Dissertation talk: Statistics meets Optimization - Computational guarantees for statistical learning algorithms
Presentation: Dissertation Talk: EE | May 4 | 2-3 p.m. | 400 Cory Hall
Modern technological advances have prompted massive scale data collection in many fields. This has led to an increasing need for scalable machine learning algorithms and statistical methods to draw conclusions about the world. Two principal challenges arise in this context: How can we collect data efficiently such that a reduced sample size is enough to draw conclusion with high confidence? How should we design the learning algorithm and how long should we run it? In this talk, I will address these questions for concrete problems in estimation and testing.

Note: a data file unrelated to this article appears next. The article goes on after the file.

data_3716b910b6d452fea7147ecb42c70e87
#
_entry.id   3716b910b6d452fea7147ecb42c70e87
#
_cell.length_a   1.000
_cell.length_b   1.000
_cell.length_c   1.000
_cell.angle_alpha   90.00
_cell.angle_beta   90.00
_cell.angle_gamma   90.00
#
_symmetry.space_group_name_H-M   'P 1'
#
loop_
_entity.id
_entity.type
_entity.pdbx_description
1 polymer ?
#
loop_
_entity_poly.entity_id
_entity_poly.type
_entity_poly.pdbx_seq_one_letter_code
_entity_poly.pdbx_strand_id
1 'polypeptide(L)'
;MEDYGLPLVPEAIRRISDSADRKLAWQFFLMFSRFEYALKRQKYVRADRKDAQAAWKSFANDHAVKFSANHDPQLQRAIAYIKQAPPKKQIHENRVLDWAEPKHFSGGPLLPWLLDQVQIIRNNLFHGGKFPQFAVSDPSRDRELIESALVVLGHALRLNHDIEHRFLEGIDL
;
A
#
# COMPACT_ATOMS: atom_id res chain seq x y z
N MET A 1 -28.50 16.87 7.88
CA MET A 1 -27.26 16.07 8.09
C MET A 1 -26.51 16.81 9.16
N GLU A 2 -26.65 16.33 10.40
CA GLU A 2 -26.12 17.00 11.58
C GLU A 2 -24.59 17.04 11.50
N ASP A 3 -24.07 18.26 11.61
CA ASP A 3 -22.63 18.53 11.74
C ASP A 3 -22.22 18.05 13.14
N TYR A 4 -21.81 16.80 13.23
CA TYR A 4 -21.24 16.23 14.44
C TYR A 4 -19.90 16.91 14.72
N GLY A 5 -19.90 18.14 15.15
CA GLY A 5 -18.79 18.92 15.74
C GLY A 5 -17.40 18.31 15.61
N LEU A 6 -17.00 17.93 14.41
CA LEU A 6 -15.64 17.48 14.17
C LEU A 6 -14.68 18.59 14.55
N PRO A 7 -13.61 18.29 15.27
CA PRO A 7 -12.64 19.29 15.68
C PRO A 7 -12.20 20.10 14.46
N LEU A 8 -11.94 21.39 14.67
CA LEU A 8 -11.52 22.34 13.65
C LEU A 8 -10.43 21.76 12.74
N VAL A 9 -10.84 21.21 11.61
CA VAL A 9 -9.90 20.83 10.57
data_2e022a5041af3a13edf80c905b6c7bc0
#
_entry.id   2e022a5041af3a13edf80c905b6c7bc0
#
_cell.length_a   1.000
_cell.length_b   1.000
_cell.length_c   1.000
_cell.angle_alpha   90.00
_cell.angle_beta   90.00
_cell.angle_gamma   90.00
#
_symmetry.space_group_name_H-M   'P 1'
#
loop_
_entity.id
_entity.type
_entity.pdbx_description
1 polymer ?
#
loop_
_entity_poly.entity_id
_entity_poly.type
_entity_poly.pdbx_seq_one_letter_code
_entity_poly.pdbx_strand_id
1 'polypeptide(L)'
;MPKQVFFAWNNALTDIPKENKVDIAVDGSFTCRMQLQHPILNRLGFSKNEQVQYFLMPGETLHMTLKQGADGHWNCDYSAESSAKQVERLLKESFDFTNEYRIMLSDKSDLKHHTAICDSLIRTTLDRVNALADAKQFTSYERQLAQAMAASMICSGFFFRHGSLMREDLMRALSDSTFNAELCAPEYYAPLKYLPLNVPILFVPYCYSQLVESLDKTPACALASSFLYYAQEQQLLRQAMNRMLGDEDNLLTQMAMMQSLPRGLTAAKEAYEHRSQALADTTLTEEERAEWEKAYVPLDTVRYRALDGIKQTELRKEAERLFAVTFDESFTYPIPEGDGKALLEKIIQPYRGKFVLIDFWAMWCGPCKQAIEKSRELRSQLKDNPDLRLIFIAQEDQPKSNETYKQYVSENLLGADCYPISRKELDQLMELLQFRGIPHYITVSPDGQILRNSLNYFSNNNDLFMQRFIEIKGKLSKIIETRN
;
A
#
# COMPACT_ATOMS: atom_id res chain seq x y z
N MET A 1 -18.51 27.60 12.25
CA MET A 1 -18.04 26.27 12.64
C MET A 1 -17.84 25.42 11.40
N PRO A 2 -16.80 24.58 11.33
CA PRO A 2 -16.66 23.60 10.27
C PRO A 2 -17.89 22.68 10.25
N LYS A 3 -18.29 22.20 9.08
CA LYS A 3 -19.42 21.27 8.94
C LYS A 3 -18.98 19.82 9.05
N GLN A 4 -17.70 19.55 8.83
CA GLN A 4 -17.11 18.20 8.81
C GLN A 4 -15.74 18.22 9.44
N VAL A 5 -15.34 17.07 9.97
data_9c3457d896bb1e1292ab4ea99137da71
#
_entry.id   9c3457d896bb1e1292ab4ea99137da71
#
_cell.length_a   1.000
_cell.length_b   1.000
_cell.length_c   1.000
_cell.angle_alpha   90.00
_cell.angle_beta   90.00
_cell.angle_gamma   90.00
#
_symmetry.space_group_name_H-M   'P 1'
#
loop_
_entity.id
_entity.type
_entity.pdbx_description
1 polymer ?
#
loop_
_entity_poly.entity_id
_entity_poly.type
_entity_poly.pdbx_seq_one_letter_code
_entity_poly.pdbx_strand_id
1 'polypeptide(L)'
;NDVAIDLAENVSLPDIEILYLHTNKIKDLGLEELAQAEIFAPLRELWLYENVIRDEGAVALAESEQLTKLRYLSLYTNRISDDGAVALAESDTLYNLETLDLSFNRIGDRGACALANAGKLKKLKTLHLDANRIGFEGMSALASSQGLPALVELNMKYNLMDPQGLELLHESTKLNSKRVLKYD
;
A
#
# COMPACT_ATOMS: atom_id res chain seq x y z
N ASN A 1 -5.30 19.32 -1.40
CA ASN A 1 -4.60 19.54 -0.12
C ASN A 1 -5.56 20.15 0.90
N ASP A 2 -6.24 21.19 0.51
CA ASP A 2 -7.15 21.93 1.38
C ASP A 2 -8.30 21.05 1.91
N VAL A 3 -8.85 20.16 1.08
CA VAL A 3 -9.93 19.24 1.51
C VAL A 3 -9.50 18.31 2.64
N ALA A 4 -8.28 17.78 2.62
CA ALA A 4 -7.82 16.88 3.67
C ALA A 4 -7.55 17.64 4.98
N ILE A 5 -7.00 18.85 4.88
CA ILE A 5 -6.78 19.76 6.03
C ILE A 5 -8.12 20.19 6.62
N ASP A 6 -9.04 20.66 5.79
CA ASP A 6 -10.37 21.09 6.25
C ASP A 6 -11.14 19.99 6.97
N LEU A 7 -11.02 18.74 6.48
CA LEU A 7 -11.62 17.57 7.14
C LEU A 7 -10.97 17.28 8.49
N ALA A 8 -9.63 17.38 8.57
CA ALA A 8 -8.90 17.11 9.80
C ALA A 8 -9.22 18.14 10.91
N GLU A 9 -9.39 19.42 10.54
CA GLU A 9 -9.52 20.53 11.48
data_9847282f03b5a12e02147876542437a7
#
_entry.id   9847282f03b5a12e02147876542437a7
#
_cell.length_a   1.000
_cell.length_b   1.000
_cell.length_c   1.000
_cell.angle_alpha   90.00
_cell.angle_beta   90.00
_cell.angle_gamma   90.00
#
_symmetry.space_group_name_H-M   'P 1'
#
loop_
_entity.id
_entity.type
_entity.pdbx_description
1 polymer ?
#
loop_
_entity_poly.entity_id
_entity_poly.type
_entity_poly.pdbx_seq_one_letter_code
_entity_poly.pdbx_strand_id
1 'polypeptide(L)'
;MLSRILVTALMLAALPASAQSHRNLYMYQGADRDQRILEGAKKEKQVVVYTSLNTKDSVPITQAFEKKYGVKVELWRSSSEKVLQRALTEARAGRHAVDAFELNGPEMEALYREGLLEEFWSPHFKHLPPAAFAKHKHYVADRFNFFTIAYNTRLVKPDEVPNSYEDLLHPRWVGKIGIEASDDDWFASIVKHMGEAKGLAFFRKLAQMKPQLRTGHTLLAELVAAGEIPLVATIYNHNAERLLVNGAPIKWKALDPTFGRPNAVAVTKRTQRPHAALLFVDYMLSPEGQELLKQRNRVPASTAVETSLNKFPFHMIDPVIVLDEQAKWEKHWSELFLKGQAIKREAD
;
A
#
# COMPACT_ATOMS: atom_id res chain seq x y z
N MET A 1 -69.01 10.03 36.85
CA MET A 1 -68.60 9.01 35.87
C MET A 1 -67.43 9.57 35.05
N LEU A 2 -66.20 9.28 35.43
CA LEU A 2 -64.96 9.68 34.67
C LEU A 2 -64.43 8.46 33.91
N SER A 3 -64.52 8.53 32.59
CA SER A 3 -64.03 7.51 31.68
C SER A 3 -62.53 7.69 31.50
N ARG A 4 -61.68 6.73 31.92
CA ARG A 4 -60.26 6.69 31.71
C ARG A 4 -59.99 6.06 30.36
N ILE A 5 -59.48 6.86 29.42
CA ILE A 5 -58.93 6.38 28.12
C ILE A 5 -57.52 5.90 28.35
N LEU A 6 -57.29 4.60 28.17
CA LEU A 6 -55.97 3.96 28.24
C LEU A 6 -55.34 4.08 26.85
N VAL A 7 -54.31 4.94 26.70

I will start by discussing the regularization effect of stopping gradient-type methods before convergence for non-parametric estimation. In particular, we show how both early stopping and penalty regularization can be explained by localized complexities. In the second part of the talk, I will elaborate on the aspect of efficient data collection and demonstrate how adaptive algorithms can reduce the number of required samples for simultaneous false discovery rate control and best-arm detection in multiple testing.